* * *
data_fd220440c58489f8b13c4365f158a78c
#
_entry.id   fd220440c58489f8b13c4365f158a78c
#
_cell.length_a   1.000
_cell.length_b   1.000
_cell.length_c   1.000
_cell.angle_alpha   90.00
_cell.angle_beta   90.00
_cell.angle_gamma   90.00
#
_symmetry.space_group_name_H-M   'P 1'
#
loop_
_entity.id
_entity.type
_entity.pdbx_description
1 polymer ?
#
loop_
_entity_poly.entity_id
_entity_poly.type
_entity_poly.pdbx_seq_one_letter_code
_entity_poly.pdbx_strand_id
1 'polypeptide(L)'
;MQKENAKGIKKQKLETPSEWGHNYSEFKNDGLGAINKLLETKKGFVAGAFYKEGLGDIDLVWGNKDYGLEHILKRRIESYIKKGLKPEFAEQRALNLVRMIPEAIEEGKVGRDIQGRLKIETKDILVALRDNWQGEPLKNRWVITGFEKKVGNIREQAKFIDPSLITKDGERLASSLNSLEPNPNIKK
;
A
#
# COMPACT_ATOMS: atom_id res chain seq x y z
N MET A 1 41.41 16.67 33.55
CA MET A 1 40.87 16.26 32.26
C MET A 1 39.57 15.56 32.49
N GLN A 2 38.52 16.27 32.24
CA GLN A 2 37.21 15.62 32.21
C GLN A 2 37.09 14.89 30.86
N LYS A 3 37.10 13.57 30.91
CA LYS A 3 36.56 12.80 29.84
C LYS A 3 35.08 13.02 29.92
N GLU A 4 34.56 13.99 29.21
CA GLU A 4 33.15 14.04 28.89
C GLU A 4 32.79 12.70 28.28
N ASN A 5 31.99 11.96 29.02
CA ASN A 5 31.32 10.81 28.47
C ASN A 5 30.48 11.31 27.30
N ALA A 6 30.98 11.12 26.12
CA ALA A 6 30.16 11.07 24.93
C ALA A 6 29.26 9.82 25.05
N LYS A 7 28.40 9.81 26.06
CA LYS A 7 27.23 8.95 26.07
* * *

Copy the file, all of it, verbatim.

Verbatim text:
data_fd220440c58489f8b13c4365f158a78c
#
_entry.id   fd220440c58489f8b13c4365f158a78c
#
_cell.length_a   1.000
_cell.length_b   1.000
_cell.length_c   1.000
_cell.angle_alpha   90.00
_cell.angle_beta   90.00
_cell.angle_gamma   90.00
#
_symmetry.space_group_name_H-M   'P 1'
#
loop_
_entity.id
_entity.type
_entity.pdbx_description
1 polymer ?
#
loop_
_entity_poly.entity_id
_entity_poly.type
_entity_poly.pdbx_seq_one_letter_code
_entity_poly.pdbx_strand_id
1 'polypeptide(L)'
;MQKENAKGIKKQKLETPSEWGHNYSEFKNDGLGAINKLLETKKGFVAGAFYKEGLGDIDLVWGNKDYGLEHILKRRIESYIKKGLKPEFAEQRALNLVRMIPEAIEEGKVGRDIQGRLKIETKDILVALRDNWQGEPLKNRWVITGFEKKVGNIREQAKFIDPSLITKDGERLASSLNSLEPNPNIKK
;
A
#
# COMPACT_ATOMS: atom_id res chain seq x y z
N MET A 1 41.41 16.67 33.55
CA MET A 1 40.87 16.26 32.26
C MET A 1 39.57 15.56 32.49
N GLN A 2 38.52 16.27 32.24
CA GLN A 2 37.21 15.62 32.21
C GLN A 2 37.09 14.89 30.86
N LYS A 3 37.10 13.57 30.91
CA LYS A 3 36.56 12.80 29.84
C LYS A 3 35.08 13.02 29.92
N GLU A 4 34.56 13.99 29.21
CA GLU A 4 33.15 14.04 28.89
C GLU A 4 32.79 12.70 28.28
N ASN A 5 31.99 11.96 29.02
CA ASN A 5 31.32 10.81 28.47
C ASN A 5 30.48 11.31 27.30
N ALA A 6 30.98 11.12 26.12
CA ALA A 6 30.16 11.07 24.93
C ALA A 6 29.26 9.82 25.05
N LYS A 7 28.40 9.81 26.06
CA LYS A 7 27.23 8.95 26.07